Archive for June, 2007

Space Cheese (Mark)

Tuesday, June 26th, 2007

Space Cheese you ask? Space Cheese is our scientific name for a certain polymer substance also known as Velveta Cheese. Sam and Miranda were sent several blocks of this stuff as gifts from home. They were kind enough to share this with us. One morning we woke up and made some biscuits with egg and space cheese, only to be greeted with tiny perforations in the aluminum wrapper. On first glance it looked to be the work of insects, but since it has been in the refrigerator the whole time, it’s wasn’t very plausible. Our next theory was that certain chemical properties of the “cheese” was reacting with the aluminum wrapper, eating tiny holes in it. Anyway if anyone has any other theories would love to hear them. Now I know why Mom never let me eat this stuff and why I have a stomach ache every time I eat it.

——————————-
http://www.steudel.org/blog
username: markandbebeth
password: peacecorps

Christmas!!

Friday, June 22nd, 2007

Christmas? Did you read that right? Yes you did! When I say today was like Christmas, I really mean it….literally and figuratively. Today Njagi, our counterpart in Bungoma, shipped us some packages that he’d picked up in the last few weeks. Unbelieveably there were 2 boxes of Christmas presents (from Krissy and Dorothy/Troy) both shipped months and months and months ago! Those, along with some other goodies from our families, certainly made this evening just like Christmas!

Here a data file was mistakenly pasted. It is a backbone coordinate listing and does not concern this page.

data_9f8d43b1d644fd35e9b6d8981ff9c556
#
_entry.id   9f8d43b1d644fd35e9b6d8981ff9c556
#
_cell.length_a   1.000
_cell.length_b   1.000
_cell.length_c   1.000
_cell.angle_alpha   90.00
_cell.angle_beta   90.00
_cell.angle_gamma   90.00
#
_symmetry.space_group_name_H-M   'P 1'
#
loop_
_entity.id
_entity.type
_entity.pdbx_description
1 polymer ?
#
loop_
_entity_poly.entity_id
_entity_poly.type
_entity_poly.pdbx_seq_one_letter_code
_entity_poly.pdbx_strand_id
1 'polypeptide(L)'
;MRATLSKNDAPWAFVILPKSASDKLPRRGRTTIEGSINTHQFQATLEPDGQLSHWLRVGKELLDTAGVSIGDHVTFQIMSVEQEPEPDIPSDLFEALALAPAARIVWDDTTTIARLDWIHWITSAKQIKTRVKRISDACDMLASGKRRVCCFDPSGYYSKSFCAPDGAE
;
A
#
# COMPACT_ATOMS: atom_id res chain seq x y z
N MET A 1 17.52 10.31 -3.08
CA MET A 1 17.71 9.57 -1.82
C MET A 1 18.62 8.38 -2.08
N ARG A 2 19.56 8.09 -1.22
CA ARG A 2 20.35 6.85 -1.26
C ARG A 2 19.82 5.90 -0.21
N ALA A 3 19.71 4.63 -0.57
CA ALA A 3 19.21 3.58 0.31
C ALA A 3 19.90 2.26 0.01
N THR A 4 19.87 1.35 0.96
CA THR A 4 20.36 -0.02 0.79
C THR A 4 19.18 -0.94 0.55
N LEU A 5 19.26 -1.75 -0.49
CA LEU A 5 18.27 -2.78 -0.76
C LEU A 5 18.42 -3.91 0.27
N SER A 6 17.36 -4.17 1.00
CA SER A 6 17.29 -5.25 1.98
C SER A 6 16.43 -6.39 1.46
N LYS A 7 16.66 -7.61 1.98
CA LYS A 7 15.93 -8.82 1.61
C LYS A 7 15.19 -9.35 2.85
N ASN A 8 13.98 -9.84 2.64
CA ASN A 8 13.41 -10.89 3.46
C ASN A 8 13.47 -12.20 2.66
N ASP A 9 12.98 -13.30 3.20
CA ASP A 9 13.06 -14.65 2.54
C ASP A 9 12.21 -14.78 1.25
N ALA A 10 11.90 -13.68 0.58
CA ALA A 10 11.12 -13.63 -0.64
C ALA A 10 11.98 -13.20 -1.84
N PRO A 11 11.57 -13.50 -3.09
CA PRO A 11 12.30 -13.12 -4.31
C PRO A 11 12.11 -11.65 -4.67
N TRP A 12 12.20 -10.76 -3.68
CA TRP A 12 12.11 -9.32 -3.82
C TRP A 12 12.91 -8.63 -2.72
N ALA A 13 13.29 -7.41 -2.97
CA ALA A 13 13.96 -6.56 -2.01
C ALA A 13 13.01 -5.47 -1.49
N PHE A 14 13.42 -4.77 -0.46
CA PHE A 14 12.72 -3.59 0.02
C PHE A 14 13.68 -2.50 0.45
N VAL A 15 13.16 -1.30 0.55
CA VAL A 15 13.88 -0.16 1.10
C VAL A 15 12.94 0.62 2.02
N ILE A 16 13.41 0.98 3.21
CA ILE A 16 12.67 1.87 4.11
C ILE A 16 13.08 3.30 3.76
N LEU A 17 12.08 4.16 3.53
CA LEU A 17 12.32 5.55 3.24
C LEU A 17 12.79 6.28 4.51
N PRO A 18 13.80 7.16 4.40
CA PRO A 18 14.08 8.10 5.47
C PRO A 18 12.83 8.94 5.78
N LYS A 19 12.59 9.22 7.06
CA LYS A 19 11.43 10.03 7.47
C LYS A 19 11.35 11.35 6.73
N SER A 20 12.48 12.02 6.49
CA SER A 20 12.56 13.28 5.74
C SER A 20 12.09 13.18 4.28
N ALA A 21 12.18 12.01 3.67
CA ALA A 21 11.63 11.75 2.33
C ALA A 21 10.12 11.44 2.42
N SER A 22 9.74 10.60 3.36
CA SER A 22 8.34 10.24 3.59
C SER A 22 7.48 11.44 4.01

A little proof of JUST how long mail can take here!

Although I’m sure the senders had hoped that we would get things a little earlier, it was very fun getting to celebrate Christmas again…most people have to wait 12 months between the holidays, now we only have to wait another 6! :)

——————————-
http://www.steudel.org/blog

Learn KSL (Bebeth)

Tuesday, June 19th, 2007

We’ve mentioned this project in passing before, but thought it was high time that we tell a little more. As you know, we work on almost all of our side projects with Sam and Miranda. This happens for a couple of reasons. 1) Sam has a knack for offering up other people’s skills (we love it!) 2) Our skills are very complimentary so it makes sense for us to work together and 3) We rarely get a long enough break from our work with DrumNet to go find projects ourselves, so we let Sam do the work for us! :)